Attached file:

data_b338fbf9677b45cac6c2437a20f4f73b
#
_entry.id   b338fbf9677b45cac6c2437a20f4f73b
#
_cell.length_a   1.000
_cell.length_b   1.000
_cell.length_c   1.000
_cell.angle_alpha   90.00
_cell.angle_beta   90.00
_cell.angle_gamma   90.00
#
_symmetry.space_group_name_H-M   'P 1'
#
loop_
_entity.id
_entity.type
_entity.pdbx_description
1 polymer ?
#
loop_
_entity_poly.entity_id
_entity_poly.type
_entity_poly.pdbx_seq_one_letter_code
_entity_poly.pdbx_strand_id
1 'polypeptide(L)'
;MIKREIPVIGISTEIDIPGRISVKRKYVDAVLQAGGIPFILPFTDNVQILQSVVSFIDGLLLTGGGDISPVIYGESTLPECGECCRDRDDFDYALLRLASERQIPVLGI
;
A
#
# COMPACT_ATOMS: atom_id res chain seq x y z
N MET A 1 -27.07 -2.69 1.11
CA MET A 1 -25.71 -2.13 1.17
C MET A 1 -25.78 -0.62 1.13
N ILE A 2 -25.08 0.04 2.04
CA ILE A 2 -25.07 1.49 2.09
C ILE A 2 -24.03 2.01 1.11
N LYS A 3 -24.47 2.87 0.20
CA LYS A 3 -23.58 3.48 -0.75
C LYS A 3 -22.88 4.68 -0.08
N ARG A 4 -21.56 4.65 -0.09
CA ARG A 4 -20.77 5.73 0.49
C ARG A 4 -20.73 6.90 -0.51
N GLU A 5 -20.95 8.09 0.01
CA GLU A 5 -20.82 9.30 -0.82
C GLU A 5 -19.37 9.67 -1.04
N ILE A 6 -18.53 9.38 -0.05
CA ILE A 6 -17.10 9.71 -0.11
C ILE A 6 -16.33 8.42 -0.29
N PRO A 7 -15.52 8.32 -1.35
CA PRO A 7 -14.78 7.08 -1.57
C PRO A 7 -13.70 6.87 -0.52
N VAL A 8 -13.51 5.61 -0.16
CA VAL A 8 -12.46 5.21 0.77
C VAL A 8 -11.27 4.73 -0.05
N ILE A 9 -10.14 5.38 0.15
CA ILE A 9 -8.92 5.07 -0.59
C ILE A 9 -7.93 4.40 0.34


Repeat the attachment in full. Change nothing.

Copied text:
data_b338fbf9677b45cac6c2437a20f4f73b
#
_entry.id   b338fbf9677b45cac6c2437a20f4f73b
#
_cell.length_a   1.000
_cell.length_b   1.000
_cell.length_c   1.000
_cell.angle_alpha   90.00
_cell.angle_beta   90.00
_cell.angle_gamma   90.00
#
_symmetry.space_group_name_H-M   'P 1'
#
loop_
_entity.id
_entity.type
_entity.pdbx_description
1 polymer ?
#
loop_
_entity_poly.entity_id
_entity_poly.type
_entity_poly.pdbx_seq_one_letter_code
_entity_poly.pdbx_strand_id
1 'polypeptide(L)'
;MIKREIPVIGISTEIDIPGRISVKRKYVDAVLQAGGIPFILPFTDNVQILQSVVSFIDGLLLTGGGDISPVIYGESTLPECGECCRDRDDFDYALLRLASERQIPVLGI
;
A
#
# COMPACT_ATOMS: atom_id res chain seq x y z
N MET A 1 -27.07 -2.69 1.11
CA MET A 1 -25.71 -2.13 1.17
C MET A 1 -25.78 -0.62 1.13
N ILE A 2 -25.08 0.04 2.04
CA ILE A 2 -25.07 1.49 2.09
C ILE A 2 -24.03 2.01 1.11
N LYS A 3 -24.47 2.87 0.20
CA LYS A 3 -23.58 3.48 -0.75
C LYS A 3 -22.88 4.68 -0.08
N ARG A 4 -21.56 4.65 -0.09
CA ARG A 4 -20.77 5.73 0.49
C ARG A 4 -20.73 6.90 -0.51
N GLU A 5 -20.95 8.09 0.01
CA GLU A 5 -20.82 9.30 -0.82
C GLU A 5 -19.37 9.67 -1.04
N ILE A 6 -18.53 9.38 -0.05
CA ILE A 6 -17.10 9.71 -0.11
C ILE A 6 -16.33 8.42 -0.29
N PRO A 7 -15.52 8.32 -1.35
CA PRO A 7 -14.78 7.08 -1.57
C PRO A 7 -13.70 6.87 -0.52
N VAL A 8 -13.51 5.61 -0.16
CA VAL A 8 -12.46 5.21 0.77
C VAL A 8 -11.27 4.73 -0.05
N ILE A 9 -10.14 5.38 0.15
CA ILE A 9 -8.92 5.07 -0.59
C ILE A 9 -7.93 4.40 0.34